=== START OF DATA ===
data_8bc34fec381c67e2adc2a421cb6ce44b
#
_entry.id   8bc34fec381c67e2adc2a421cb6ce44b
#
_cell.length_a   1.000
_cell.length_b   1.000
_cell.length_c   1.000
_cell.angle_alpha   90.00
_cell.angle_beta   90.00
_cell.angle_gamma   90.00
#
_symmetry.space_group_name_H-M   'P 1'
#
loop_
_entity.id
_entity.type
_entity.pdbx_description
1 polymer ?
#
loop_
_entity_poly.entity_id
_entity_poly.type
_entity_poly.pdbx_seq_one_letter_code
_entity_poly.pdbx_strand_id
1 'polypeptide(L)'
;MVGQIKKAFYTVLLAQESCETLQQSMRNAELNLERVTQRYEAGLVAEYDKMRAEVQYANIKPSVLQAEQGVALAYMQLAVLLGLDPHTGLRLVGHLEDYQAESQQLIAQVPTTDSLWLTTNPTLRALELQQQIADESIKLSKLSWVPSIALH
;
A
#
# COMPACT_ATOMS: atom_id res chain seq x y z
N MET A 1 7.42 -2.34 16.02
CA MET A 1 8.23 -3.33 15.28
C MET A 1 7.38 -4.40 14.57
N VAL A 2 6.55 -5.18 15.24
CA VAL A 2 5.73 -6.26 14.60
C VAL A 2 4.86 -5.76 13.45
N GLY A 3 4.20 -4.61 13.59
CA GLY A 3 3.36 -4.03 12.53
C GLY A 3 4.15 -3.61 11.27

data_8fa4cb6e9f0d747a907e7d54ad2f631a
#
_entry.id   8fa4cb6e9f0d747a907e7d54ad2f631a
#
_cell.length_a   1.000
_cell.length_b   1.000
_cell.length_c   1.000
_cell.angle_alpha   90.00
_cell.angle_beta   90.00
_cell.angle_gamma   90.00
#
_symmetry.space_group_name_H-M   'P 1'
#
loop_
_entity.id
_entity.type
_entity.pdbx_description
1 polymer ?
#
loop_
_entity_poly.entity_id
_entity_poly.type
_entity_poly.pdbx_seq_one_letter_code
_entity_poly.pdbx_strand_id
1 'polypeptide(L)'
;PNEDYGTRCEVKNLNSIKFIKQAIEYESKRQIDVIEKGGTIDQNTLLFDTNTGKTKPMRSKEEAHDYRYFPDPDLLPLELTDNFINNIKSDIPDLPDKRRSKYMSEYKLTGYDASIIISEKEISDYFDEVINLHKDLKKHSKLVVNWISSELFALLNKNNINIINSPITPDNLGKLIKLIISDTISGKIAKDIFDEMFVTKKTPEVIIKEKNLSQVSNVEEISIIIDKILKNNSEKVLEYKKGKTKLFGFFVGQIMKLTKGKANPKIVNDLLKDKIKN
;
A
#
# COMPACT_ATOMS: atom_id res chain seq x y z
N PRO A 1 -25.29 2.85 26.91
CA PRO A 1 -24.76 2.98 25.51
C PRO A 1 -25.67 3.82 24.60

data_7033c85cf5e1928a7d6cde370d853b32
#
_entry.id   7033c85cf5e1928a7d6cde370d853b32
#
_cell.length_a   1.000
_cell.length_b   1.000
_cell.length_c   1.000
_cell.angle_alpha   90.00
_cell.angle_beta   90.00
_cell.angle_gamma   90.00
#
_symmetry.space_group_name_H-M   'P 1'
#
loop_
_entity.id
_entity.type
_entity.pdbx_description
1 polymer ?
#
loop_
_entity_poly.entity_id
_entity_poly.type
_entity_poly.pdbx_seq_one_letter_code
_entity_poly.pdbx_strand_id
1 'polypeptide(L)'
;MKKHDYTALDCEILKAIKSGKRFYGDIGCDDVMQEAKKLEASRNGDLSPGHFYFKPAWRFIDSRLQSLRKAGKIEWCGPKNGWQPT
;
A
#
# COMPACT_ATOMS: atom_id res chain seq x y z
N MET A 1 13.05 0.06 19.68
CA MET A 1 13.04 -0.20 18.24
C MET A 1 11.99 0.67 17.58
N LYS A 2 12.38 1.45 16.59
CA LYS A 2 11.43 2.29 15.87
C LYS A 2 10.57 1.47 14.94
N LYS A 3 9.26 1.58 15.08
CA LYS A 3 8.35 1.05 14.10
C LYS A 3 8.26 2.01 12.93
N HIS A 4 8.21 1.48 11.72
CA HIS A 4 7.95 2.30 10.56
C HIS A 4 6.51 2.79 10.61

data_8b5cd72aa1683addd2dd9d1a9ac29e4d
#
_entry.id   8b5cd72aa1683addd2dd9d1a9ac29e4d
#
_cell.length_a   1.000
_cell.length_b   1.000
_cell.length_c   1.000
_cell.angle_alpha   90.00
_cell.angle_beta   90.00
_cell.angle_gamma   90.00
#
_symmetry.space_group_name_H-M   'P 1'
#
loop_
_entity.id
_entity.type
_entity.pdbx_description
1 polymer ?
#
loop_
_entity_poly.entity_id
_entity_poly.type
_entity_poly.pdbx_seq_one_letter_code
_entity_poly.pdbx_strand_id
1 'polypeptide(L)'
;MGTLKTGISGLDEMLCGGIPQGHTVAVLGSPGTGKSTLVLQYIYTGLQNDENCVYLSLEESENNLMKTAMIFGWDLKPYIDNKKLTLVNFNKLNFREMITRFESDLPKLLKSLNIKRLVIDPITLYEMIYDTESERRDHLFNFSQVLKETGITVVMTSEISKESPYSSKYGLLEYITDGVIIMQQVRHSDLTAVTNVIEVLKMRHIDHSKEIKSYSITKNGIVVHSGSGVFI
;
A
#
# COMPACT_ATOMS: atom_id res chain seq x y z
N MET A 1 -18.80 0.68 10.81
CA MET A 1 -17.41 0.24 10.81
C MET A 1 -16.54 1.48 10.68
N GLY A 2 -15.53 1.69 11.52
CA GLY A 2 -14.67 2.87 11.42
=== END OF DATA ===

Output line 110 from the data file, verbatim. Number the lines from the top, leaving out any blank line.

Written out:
CA LYS A 3 8.35 1.05 14.10